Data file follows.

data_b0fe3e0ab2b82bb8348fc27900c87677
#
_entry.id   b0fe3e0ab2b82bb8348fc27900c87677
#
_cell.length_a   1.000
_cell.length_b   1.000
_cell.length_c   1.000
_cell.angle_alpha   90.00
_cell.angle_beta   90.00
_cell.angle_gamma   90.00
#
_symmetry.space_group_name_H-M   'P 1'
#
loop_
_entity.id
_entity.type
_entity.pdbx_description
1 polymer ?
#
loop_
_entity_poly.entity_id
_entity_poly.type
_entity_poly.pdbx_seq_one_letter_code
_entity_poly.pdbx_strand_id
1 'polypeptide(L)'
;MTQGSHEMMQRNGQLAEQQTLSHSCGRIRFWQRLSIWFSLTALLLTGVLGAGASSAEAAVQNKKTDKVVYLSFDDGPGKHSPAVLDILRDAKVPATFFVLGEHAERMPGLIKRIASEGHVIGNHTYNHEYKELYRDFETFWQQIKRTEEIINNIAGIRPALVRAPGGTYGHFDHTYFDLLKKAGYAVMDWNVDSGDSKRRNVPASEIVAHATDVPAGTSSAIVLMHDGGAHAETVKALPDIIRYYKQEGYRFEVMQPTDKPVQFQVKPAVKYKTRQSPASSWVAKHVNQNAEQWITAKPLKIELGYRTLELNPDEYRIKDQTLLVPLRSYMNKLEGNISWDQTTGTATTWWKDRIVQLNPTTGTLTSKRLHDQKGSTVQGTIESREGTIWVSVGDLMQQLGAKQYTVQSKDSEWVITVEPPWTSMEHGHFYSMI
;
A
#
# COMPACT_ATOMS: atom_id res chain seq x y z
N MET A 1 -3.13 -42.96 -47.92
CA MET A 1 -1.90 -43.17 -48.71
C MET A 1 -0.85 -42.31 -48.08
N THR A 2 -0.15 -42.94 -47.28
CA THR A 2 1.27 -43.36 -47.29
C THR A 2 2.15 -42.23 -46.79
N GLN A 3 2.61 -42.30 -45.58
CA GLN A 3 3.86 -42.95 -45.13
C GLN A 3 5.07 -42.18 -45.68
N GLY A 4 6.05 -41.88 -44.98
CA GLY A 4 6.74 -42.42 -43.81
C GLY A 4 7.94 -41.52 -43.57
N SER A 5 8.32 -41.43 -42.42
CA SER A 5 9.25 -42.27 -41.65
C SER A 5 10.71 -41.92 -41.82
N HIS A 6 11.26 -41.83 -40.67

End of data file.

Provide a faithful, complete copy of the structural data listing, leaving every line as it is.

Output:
data_b0fe3e0ab2b82bb8348fc27900c87677
#
_entry.id   b0fe3e0ab2b82bb8348fc27900c87677
#
_cell.length_a   1.000
_cell.length_b   1.000
_cell.length_c   1.000
_cell.angle_alpha   90.00
_cell.angle_beta   90.00
_cell.angle_gamma   90.00
#
_symmetry.space_group_name_H-M   'P 1'
#
loop_
_entity.id
_entity.type
_entity.pdbx_description
1 polymer ?
#
loop_
_entity_poly.entity_id
_entity_poly.type
_entity_poly.pdbx_seq_one_letter_code
_entity_poly.pdbx_strand_id
1 'polypeptide(L)'
;MTQGSHEMMQRNGQLAEQQTLSHSCGRIRFWQRLSIWFSLTALLLTGVLGAGASSAEAAVQNKKTDKVVYLSFDDGPGKHSPAVLDILRDAKVPATFFVLGEHAERMPGLIKRIASEGHVIGNHTYNHEYKELYRDFETFWQQIKRTEEIINNIAGIRPALVRAPGGTYGHFDHTYFDLLKKAGYAVMDWNVDSGDSKRRNVPASEIVAHATDVPAGTSSAIVLMHDGGAHAETVKALPDIIRYYKQEGYRFEVMQPTDKPVQFQVKPAVKYKTRQSPASSWVAKHVNQNAEQWITAKPLKIELGYRTLELNPDEYRIKDQTLLVPLRSYMNKLEGNISWDQTTGTATTWWKDRIVQLNPTTGTLTSKRLHDQKGSTVQGTIESREGTIWVSVGDLMQQLGAKQYTVQSKDSEWVITVEPPWTSMEHGHFYSMI
;
A
#
# COMPACT_ATOMS: atom_id res chain seq x y z
N MET A 1 -3.13 -42.96 -47.92
CA MET A 1 -1.90 -43.17 -48.71
C MET A 1 -0.85 -42.31 -48.08
N THR A 2 -0.15 -42.94 -47.28
CA THR A 2 1.27 -43.36 -47.29
C THR A 2 2.15 -42.23 -46.79
N GLN A 3 2.61 -42.30 -45.58
CA GLN A 3 3.86 -42.95 -45.13
C GLN A 3 5.07 -42.18 -45.68
N GLY A 4 6.05 -41.88 -44.98
CA GLY A 4 6.74 -42.42 -43.81
C GLY A 4 7.94 -41.52 -43.57
N SER A 5 8.32 -41.43 -42.42
CA SER A 5 9.25 -42.27 -41.65
C SER A 5 10.71 -41.92 -41.82
N HIS A 6 11.26 -41.83 -40.67